And …. drum roll … The Professor gave the dish an A-!!!

In terms of taste, The Professor liked the combination of flavors. The garlic and onions did some of the heavy lifting, he thought, but the lentils helped too, adding a “not quite meaty” taste.

He thought it was more satisfying than my kale pasta, where the kale and garlic were doing all of the work. And more interesting: “Sometimes vegetarian pastas are too one-dimensional,” said The Professor. “But each ingredient in there is adding flavor to the dish.”

I’m sure you’ll hear about this dish again as I try to improve its grade from A- to A+. But in the meantime, happy Thanksgiving.

Ingredients:

3 heads cavolo nero, stalks removed, blanched and roughly chopped

1 small onion, peeled and finely sliced

1/2 head celery, stalks and leaves chopped

1 tsp rosemary leaves

1 garlic clove, peeled

1/2 cup Chianti Classico wine

2/3 cup vegetable stock

1 cup cooked lentils (see note below)

1 1/2 pounds fresh papardelle

1/2 cup freshly grated parmesan

Directions:

1. Heat the oil in a heavy-bottomed pot and the stock in a small saucepan.

2. Add the onion and celery and cook until they begin to color. Add the garlic and cook for five minutes.

3. Add the wine and cook briefly until it is reduced.

4. Add the lentils, stir, and cook to combine for 3-4 minutes.

5. Add the cavolo nero and enough stock to liquefy the mixture. Season with salt and pepper and heat through.

6. Cook the pappardelle, drain well, and add to the lentil mixture along with the parmesan.

NOTE: Rogers and Gray boil their lentils in water for 35 minutes, with a celery stick for company. I’ve come to like Cook’s Illustrated’s approach, developed to produce lentils that maintain their shape and “firm-tender bite”: The most important step in making a lentil salad is perfecting the cooking of the lentils so they maintain their shape and firm-tender bite. There turns out to be two key steps. The first is to brine the lentils in warm salt water. With brining, the lentil’s skin softens, which leads to fewer blowouts. The second step is to cook the lentils in the oven, which heats them gently and uniformly.

AND ANOTHER NOTE: I’ve just realized that I never wrote a post about Cook’s Illustrated‘s Lentil Salad with Carrots and Cilantro! I must have made it during my blog sabbatical. More on that soon!

Deborah Madison’s Lentil Minestrone

Deborah Madison’s recipe for minestrone soup with lentils was perfect for what turned out to be a cold spring day. Some weeks ago I’d bought some black beluga lentils — “the caviar of beans,” according to the bag — and left them sitting next to my bowls of onions and garlic on my chopping table.  And yesterday, when we were all in the mood for a warming dinner, I flipped through my cookbooks for a lentil soup.

Lentils, because of their small size and thin seed coats, cook faster than most other beans. But because it was a first-time recipe, it took me longer than it should have to get the soup on the table, and by the time I was ready the NBA play-off game that The Professor had planned to watch last night had already begun. Nevertheless … he gave the dish an A- — a rarity for a first attempt!

The Professor liked the flavors. The recipe begins with cooking the onions until they brown and that, combined with a generous amount of garlic, lots of diced carrots and celery and a good handful of bay leaves, parsley branches and sprigs of thyme, gave the broth a richness that is often missing in vegetarian soups.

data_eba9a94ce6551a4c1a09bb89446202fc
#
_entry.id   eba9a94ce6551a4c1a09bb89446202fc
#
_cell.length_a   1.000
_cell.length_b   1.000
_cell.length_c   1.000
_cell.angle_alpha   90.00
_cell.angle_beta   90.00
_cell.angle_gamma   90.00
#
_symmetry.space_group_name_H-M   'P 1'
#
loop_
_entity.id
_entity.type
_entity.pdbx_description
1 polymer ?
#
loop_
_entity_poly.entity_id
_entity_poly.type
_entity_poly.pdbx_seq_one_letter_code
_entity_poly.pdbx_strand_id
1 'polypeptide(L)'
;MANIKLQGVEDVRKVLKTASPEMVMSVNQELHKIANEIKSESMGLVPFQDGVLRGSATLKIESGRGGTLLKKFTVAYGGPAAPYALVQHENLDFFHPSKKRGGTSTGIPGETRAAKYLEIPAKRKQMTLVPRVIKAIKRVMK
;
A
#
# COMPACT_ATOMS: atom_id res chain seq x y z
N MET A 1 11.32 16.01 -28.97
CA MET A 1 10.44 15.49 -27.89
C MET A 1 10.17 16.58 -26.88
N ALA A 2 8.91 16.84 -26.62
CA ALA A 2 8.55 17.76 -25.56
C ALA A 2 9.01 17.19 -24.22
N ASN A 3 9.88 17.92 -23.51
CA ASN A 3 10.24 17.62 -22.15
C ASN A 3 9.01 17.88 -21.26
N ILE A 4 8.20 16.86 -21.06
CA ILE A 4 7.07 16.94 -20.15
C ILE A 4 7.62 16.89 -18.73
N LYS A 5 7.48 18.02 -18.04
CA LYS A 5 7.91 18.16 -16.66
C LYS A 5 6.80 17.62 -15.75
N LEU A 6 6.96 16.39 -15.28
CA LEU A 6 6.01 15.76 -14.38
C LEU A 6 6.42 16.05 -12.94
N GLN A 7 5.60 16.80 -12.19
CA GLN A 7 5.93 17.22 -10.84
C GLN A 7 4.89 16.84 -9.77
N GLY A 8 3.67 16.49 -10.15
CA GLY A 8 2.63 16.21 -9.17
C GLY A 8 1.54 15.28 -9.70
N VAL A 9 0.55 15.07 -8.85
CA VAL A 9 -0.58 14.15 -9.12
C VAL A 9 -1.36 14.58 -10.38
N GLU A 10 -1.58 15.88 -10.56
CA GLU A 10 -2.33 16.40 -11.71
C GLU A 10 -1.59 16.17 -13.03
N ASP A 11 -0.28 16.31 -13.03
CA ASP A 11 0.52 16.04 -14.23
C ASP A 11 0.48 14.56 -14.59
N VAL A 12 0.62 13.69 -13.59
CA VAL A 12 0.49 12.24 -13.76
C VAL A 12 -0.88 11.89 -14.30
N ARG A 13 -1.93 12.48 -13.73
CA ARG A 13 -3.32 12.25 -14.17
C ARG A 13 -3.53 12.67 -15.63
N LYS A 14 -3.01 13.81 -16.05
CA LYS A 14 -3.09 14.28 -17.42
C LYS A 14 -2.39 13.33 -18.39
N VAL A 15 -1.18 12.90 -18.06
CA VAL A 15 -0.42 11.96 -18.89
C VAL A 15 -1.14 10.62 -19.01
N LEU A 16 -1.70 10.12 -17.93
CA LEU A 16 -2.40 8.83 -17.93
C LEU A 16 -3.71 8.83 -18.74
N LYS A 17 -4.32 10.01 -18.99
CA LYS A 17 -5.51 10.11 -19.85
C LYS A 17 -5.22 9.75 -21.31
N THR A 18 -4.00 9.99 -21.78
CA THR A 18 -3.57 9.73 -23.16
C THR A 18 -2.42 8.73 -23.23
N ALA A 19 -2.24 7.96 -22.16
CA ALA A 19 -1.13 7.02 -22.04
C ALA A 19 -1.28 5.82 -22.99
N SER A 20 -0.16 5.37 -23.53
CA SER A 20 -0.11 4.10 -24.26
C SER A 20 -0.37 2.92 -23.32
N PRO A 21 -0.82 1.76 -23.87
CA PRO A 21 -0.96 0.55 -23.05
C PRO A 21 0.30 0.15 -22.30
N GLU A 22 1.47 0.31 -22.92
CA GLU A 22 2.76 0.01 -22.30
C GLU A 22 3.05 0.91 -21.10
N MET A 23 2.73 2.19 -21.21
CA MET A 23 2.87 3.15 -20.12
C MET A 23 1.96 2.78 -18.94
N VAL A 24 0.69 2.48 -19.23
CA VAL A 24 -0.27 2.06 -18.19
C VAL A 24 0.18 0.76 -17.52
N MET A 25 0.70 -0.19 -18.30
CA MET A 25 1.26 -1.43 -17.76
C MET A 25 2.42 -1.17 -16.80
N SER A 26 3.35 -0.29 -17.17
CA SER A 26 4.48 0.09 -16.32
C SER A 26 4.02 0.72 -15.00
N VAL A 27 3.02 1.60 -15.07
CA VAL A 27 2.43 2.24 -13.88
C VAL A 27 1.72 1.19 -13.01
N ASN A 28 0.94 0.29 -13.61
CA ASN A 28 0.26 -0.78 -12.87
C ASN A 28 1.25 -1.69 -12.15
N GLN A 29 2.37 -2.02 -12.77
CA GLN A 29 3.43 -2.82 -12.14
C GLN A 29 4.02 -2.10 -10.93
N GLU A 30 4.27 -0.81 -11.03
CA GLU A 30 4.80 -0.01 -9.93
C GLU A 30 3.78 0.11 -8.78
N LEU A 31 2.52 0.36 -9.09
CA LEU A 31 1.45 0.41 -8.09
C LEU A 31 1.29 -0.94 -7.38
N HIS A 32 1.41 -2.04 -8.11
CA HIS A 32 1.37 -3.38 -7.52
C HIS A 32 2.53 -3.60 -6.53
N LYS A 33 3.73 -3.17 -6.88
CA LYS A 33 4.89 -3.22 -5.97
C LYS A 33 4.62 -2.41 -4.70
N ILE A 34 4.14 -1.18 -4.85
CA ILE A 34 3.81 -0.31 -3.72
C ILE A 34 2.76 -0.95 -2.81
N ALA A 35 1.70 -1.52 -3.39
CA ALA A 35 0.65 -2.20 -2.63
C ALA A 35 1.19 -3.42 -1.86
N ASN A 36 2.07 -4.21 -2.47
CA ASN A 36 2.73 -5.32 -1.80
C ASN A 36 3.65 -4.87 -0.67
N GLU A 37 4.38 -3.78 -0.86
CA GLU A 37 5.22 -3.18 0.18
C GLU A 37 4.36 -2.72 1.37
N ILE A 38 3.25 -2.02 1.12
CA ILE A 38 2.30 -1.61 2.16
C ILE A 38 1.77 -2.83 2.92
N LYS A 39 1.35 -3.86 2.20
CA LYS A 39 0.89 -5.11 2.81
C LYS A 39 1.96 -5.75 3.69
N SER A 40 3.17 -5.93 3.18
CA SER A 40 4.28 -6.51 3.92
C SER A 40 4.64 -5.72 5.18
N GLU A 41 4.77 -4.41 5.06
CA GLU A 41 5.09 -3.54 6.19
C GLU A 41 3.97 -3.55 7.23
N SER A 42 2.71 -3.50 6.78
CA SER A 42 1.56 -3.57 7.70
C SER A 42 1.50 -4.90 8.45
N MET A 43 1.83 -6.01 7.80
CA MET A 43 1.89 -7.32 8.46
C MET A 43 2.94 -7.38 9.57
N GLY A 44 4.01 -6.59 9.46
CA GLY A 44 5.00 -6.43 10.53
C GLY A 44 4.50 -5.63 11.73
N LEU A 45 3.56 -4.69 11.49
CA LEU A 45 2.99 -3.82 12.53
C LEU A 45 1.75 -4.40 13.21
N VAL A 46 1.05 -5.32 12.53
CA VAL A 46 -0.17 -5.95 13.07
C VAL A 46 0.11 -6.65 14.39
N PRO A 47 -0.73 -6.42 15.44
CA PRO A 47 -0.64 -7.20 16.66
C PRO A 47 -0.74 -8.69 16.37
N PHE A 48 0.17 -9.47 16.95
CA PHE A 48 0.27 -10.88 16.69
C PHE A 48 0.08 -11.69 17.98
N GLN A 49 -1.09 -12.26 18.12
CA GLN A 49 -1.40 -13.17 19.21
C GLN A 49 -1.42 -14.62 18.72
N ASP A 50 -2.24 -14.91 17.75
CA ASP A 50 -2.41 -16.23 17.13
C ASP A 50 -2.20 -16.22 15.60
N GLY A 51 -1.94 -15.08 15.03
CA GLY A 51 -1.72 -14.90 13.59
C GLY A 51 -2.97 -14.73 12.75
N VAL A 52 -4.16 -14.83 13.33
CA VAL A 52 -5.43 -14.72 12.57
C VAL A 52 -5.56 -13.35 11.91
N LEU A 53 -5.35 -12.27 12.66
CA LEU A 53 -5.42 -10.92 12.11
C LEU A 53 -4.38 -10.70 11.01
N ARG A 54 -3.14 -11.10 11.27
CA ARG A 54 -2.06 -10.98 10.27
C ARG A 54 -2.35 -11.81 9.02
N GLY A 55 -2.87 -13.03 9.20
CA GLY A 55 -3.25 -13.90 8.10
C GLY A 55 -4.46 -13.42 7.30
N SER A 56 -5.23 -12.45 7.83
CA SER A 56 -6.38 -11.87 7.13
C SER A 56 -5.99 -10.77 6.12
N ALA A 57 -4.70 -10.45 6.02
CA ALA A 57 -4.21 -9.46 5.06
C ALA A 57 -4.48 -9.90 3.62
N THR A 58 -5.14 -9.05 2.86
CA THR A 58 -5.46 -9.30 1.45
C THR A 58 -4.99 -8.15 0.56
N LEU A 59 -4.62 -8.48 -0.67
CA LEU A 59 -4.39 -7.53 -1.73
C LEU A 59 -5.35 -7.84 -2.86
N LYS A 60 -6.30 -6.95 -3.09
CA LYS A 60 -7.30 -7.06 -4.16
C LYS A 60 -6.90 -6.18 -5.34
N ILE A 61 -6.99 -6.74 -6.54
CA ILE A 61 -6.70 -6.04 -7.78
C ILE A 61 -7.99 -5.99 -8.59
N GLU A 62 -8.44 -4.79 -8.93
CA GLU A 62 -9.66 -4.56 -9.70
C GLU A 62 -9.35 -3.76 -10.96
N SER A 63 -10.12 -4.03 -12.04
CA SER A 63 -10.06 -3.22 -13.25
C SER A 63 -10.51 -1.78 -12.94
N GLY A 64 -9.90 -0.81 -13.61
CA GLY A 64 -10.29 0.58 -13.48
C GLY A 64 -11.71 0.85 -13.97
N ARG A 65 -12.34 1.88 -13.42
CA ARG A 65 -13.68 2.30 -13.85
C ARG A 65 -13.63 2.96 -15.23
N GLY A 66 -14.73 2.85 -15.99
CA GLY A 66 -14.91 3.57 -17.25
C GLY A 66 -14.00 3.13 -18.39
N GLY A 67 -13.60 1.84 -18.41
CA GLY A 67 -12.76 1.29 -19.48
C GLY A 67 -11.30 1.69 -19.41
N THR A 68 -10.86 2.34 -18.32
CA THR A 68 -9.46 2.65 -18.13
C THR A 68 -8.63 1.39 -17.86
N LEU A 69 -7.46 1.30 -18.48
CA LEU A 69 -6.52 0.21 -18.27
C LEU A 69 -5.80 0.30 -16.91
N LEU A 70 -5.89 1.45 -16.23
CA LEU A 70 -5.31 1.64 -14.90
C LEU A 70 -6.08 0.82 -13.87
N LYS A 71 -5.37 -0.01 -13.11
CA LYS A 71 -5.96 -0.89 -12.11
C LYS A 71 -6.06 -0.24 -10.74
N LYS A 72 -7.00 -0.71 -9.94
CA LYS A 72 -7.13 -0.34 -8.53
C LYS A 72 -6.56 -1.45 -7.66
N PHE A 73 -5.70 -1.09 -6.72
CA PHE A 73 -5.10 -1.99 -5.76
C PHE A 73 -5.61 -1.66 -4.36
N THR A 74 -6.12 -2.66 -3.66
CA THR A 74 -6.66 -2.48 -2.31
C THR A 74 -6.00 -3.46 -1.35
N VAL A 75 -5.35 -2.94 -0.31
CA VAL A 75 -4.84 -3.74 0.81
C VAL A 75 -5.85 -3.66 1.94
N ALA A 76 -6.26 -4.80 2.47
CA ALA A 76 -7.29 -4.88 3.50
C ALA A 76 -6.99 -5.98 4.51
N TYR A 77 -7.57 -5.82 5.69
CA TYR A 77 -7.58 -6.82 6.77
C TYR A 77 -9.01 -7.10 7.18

“It almost tastes like it’s been cooked in a meat stock,” he noted. “I wouldn’t want this soup in the middle of summer,” he added. “But it’s good.”

He also liked the different texture of the pasta, which I’d cooked separately, run under cold water a minute shy of its full cooking time, and and then added to the soup before serving.

“The lentils gave it a nice substance,” he said on the issue of satisfaction, “And it was more interesting than the average lentil soup because of the greens and pasta.”

He paused while I scribbled down his comments, and then added, “Though if there were a few cubes of ham in here, it would be the bomb!”

I ignored the final comment and turned to Ella, who had been trying to get in on the conversation. “The lentils are good with the pasta,” the three-something said seriously. “They would also be good with purple.”

With that said, here’s the recipe:

Lentil Minestrone
Adapted from Deborah Madison’s Vegetarian Cooking for Everyone

Ingredients
2 tablespoons olive oil, plus extra virgin to finish
2 cups onion, finely chopped
2 tablespoons tomato paste (I didn’t have tomato paste on hand so I added a half cup of chopped tomatoes.)
1/4 cup chopped parsley
4 garlic cloves, chopped
3 carrots, diced
1 cup diced celery or celery root
1 cup French green lentils, rinsed ( I used black beluga lentils, which are similar in size)
Aromatics: 2 bay leaves, 8 parsley branches, 6 thyme sprigs
9 cups water or vegetable stock (it will look like too much liquid but add it anyway)
Mushroom soy sauce to taste
Salt and pepper to taste
1 bunch greens—mustard, broccoli rabe, chard, or spinach (I used chard)
2 cups cooked small pasta (I used lumache, which my “Italian mother” calls little snails)
Thin shavings of Parmesan (be generous!)

Instructions
Heat the oil in a wide soup pot with the onion. Saute over high heat, stirring frequently, until lightly browned, about 10 minutes.

Add the tomato paste, parsley, celery, garlic, vegetables, and 2 teaspoons salt and cook 3 minutes more.

Add the lentils, aromatics, and water and bring to a boil. Lower the heat and simmer, partially covered, for 30 minutes. Taste for salt and season with pepper. If it needs more depth, add mushroom soy sauce to taste, starting with 1 tablespoon. (The soup may seem bland at this point, but the flavors will come together when the soup is finished.) Remove the aromatics.

Boil the greens in salted water until they’re tender and bright green, then chop them coarsely. (Or, add the chopped greens to the soup while the pasta is cooking.)

Just before serving, add the greens and the pasta to the soup and heat through. Serve with extra virgin olive oil drizzled into each bowl, a generous grind of pepper, and the Parmesan.